under current law. but i think the commission agreed that the raising and spending of that size of money was not designed by the voters to be something that went unregulated. so the commission directed the staff to put together some provisions that would, as i said, regulate committed are designed to draft, particularly those that raise tangible sums of money. the reason for that is that a citywide campaign aimed at a single person still reaches people citywide, and would conceivably impact their decisions at the polling place based on the fact that you get someone to run for office by extolling their virtues. so these rectally simple to follow will treat under our law, such campaigns, such committees, excuse me, as primarily formed campaigns and therefore, report their activities to the voters. >> they are divided into two diction points. does the commissioners have any questions with regards to decision point 1? i have a question and it has to do with our definition of "support." i have some concern that it's maybe a little too restrictive, because i could imagine someone simply s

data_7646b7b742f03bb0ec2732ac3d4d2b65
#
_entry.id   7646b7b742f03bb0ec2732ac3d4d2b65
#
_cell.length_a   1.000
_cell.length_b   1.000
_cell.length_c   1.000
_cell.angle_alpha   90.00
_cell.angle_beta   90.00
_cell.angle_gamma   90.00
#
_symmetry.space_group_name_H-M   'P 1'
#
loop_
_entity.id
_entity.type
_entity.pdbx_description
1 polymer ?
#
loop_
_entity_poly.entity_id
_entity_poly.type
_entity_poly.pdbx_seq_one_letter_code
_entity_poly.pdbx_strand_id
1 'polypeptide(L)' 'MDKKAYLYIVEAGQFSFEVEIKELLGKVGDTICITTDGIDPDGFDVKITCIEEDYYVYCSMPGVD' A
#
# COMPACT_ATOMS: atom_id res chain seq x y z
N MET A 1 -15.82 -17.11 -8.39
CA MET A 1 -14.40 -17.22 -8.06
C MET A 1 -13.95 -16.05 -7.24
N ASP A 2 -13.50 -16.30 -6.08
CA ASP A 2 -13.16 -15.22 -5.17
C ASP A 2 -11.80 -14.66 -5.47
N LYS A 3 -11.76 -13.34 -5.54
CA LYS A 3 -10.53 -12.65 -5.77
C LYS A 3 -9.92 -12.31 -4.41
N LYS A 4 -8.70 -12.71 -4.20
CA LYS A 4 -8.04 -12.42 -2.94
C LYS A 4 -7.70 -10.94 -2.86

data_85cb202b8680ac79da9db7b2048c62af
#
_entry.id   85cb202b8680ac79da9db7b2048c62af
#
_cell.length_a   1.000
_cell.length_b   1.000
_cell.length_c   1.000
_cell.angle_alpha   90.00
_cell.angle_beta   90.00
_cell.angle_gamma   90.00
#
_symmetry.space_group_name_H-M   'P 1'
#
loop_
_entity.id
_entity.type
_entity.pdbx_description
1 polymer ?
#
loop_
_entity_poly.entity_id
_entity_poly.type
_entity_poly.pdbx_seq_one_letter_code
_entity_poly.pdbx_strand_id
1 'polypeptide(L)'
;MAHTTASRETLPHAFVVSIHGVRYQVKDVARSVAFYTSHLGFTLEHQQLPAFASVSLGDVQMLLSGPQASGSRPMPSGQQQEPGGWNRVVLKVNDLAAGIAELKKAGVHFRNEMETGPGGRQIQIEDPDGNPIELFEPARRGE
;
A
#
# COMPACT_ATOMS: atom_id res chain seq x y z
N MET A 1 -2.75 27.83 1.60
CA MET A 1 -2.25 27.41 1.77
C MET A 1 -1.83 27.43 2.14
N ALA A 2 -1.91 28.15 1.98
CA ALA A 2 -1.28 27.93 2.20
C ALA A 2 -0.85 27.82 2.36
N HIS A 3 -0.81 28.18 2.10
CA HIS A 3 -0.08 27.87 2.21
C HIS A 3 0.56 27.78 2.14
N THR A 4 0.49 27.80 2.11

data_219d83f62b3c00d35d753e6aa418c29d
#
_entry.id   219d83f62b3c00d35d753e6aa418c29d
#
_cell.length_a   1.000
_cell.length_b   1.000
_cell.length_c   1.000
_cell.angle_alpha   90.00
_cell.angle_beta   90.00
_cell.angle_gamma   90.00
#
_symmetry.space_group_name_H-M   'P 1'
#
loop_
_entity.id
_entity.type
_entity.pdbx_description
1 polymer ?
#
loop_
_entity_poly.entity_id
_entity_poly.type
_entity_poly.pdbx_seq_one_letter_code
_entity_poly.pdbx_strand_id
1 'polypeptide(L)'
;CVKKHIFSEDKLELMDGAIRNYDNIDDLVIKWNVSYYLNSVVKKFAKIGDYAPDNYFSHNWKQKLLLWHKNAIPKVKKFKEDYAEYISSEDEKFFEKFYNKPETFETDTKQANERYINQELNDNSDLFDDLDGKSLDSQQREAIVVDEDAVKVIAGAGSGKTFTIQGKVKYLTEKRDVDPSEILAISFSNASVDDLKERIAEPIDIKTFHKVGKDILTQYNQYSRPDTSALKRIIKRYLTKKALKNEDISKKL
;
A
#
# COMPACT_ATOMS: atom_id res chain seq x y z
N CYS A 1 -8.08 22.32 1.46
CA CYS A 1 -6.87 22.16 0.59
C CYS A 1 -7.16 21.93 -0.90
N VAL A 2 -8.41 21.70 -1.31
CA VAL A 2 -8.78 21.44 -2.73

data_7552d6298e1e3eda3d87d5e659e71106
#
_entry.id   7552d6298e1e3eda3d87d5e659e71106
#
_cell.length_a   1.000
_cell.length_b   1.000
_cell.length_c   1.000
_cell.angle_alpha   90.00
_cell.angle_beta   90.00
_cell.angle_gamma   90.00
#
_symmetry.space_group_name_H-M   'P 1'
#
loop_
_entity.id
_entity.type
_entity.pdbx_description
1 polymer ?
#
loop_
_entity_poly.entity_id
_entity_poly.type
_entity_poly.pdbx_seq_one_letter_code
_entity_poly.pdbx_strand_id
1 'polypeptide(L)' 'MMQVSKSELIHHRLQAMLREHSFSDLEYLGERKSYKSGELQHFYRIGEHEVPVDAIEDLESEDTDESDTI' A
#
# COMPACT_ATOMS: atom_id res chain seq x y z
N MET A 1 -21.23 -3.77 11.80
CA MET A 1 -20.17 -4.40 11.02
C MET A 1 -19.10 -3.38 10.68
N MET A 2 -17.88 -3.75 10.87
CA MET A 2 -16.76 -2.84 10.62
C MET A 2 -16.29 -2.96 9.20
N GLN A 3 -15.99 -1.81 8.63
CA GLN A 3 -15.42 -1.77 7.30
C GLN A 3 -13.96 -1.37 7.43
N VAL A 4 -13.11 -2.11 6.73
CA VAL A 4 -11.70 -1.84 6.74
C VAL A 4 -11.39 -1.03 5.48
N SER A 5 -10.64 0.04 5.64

. this is filling a big gap in state law in terms of administering an appeals process and in terms of noticing. there is quite a bit of commentary which, i'll restrain from going too much into in term of where it's coming from, that suggests that somehow this proposal is being consistent with state law. it is restating state law in a couple instances. but since this is essentially gap-filling legislation, it is not going beyond or inconsistent with state law. * i think the issue that you are most likely to get confused about, whether by confusion of the speakers or by deliberate representation -- misrepresentations by the speakers, is this issue of substantial evidence. and without going into a long legal treatise, there's two ways in which the term substantial evidence is used in c-e-q-a. one is an evidencery standard. one is an appellate standard. * the way in which this is introduced in this legislation has to do with evidence and very simply, if you want to make a case for conclusion, whether you is the city or you is the appellant, you need to substantial evident to support it. that's all